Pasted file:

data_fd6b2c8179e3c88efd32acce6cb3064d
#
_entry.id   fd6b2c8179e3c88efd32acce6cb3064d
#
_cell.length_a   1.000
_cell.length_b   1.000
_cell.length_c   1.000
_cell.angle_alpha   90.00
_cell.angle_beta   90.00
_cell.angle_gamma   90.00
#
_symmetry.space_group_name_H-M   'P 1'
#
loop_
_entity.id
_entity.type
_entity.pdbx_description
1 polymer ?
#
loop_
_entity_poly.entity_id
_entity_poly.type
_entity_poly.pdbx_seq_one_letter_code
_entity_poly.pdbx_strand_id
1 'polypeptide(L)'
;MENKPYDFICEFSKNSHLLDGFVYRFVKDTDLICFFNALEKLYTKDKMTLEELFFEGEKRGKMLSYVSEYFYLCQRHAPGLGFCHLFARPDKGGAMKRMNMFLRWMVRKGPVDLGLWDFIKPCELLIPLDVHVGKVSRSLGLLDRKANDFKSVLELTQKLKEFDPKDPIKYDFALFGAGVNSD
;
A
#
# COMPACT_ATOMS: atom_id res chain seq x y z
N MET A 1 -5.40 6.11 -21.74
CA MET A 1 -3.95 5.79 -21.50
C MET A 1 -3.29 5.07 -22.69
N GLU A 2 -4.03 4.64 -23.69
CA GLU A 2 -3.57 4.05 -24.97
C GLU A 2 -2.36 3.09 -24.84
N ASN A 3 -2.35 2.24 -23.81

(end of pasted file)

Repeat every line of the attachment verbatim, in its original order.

data_fd6b2c8179e3c88efd32acce6cb3064d
#
_entry.id   fd6b2c8179e3c88efd32acce6cb3064d
#
_cell.length_a   1.000
_cell.length_b   1.000
_cell.length_c   1.000
_cell.angle_alpha   90.00
_cell.angle_beta   90.00
_cell.angle_gamma   90.00
#
_symmetry.space_group_name_H-M   'P 1'
#
loop_
_entity.id
_entity.type
_entity.pdbx_description
1 polymer ?
#
loop_
_entity_poly.entity_id
_entity_poly.type
_entity_poly.pdbx_seq_one_letter_code
_entity_poly.pdbx_strand_id
1 'polypeptide(L)'
;MENKPYDFICEFSKNSHLLDGFVYRFVKDTDLICFFNALEKLYTKDKMTLEELFFEGEKRGKMLSYVSEYFYLCQRHAPGLGFCHLFARPDKGGAMKRMNMFLRWMVRKGPVDLGLWDFIKPCELLIPLDVHVGKVSRSLGLLDRKANDFKSVLELTQKLKEFDPKDPIKYDFALFGAGVNSD
;
A
#
# COMPACT_ATOMS: atom_id res chain seq x y z
N MET A 1 -5.40 6.11 -21.74
CA MET A 1 -3.95 5.79 -21.50
C MET A 1 -3.29 5.07 -22.69
N GLU A 2 -4.03 4.64 -23.69
CA GLU A 2 -3.57 4.05 -24.97
C GLU A 2 -2.36 3.09 -24.84
N ASN A 3 -2.35 2.24 -23.81